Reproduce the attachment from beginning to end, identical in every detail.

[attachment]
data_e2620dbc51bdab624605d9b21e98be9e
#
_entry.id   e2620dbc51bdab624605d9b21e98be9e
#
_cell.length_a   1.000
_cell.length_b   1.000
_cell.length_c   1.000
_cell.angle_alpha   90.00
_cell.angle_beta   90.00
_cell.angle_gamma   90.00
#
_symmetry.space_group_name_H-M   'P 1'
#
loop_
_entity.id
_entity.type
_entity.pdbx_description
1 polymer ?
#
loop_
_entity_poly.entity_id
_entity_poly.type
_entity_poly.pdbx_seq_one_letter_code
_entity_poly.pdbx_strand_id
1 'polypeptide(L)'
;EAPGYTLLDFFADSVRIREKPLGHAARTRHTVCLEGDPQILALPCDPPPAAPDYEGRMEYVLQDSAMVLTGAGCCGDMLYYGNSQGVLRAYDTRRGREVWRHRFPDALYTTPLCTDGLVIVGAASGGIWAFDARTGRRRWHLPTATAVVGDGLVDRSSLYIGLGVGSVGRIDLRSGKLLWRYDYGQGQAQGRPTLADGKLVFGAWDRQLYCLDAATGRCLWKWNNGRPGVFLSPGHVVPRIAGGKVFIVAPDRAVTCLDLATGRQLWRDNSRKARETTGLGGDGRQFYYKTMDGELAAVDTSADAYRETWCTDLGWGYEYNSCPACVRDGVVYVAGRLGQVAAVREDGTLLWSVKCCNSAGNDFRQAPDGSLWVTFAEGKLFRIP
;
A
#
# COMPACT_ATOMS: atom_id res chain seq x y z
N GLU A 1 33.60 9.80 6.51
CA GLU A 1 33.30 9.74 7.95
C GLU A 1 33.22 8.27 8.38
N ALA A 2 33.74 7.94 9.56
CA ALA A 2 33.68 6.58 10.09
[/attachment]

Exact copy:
data_e2620dbc51bdab624605d9b21e98be9e
#
_entry.id   e2620dbc51bdab624605d9b21e98be9e
#
_cell.length_a   1.000
_cell.length_b   1.000
_cell.length_c   1.000
_cell.angle_alpha   90.00
_cell.angle_beta   90.00
_cell.angle_gamma   90.00
#
_symmetry.space_group_name_H-M   'P 1'
#
loop_
_entity.id
_entity.type
_entity.pdbx_description
1 polymer ?
#
loop_
_entity_poly.entity_id
_entity_poly.type
_entity_poly.pdbx_seq_one_letter_code
_entity_poly.pdbx_strand_id
1 'polypeptide(L)'
;EAPGYTLLDFFADSVRIREKPLGHAARTRHTVCLEGDPQILALPCDPPPAAPDYEGRMEYVLQDSAMVLTGAGCCGDMLYYGNSQGVLRAYDTRRGREVWRHRFPDALYTTPLCTDGLVIVGAASGGIWAFDARTGRRRWHLPTATAVVGDGLVDRSSLYIGLGVGSVGRIDLRSGKLLWRYDYGQGQAQGRPTLADGKLVFGAWDRQLYCLDAATGRCLWKWNNGRPGVFLSPGHVVPRIAGGKVFIVAPDRAVTCLDLATGRQLWRDNSRKARETTGLGGDGRQFYYKTMDGELAAVDTSADAYRETWCTDLGWGYEYNSCPACVRDGVVYVAGRLGQVAAVREDGTLLWSVKCCNSAGNDFRQAPDGSLWVTFAEGKLFRIP
;
A
#
# COMPACT_ATOMS: atom_id res chain seq x y z
N GLU A 1 33.60 9.80 6.51
CA GLU A 1 33.30 9.74 7.95
C GLU A 1 33.22 8.27 8.38
N ALA A 2 33.74 7.94 9.56
CA ALA A 2 33.68 6.58 10.09